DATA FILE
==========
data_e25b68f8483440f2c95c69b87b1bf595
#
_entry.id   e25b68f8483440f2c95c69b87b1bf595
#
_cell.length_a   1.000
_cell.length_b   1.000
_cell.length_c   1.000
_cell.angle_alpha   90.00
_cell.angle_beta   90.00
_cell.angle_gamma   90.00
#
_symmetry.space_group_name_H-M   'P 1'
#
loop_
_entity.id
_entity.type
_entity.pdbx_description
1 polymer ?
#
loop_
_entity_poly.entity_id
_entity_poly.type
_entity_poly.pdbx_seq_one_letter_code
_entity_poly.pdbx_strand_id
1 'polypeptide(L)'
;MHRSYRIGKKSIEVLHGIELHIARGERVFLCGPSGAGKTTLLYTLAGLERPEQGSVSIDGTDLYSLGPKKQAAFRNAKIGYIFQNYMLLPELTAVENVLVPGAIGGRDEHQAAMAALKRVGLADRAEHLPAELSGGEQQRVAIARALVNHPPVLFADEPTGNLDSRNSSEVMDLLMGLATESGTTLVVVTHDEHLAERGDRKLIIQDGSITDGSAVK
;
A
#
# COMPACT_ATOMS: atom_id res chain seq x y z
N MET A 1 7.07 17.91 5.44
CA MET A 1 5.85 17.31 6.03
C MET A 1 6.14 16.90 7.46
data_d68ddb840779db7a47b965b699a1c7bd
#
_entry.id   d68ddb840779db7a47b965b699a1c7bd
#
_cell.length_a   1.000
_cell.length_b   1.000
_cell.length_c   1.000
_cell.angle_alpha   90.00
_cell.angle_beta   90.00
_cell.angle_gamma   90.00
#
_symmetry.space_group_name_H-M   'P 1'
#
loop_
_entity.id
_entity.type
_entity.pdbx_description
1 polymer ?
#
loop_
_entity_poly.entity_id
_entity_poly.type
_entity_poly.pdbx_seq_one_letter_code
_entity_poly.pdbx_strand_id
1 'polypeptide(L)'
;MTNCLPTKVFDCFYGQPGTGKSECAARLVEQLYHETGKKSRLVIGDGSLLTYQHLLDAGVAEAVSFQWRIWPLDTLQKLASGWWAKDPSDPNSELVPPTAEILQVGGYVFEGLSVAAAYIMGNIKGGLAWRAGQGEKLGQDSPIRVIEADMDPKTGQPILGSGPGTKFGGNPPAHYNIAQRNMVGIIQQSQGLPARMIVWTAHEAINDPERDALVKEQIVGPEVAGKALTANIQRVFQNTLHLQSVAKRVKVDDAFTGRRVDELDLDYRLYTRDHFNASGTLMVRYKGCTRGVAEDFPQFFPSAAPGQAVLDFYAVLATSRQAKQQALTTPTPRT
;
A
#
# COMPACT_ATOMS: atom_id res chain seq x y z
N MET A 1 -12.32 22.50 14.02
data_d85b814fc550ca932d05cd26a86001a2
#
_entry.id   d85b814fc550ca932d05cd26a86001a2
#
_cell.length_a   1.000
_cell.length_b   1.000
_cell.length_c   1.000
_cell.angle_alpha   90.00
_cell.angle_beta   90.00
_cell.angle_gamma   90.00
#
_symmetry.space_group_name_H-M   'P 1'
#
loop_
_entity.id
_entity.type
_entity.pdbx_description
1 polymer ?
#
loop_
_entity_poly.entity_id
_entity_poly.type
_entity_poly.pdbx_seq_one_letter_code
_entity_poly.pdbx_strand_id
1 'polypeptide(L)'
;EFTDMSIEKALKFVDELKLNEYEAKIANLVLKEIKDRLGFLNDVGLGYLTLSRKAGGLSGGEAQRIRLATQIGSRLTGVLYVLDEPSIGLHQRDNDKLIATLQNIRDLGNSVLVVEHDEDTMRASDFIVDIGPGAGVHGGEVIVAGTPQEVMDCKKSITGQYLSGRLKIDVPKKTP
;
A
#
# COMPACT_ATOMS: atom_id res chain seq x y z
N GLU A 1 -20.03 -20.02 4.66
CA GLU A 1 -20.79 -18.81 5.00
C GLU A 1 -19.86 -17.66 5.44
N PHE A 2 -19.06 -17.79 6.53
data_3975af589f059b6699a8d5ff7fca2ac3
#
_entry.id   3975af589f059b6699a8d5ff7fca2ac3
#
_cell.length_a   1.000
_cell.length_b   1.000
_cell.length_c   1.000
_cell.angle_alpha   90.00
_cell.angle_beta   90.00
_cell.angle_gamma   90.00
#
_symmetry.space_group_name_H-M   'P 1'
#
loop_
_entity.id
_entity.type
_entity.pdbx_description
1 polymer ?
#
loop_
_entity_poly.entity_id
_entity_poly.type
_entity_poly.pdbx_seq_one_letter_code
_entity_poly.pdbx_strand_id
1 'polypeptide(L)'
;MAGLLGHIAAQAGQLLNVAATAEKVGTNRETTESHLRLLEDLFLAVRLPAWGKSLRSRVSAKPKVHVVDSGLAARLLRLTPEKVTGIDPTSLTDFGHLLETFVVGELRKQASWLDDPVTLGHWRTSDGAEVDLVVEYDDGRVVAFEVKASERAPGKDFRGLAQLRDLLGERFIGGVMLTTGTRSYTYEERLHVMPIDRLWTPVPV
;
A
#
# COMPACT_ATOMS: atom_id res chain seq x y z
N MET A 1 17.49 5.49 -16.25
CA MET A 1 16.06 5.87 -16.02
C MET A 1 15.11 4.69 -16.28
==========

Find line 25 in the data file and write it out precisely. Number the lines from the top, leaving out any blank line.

1 'polypeptide(L)'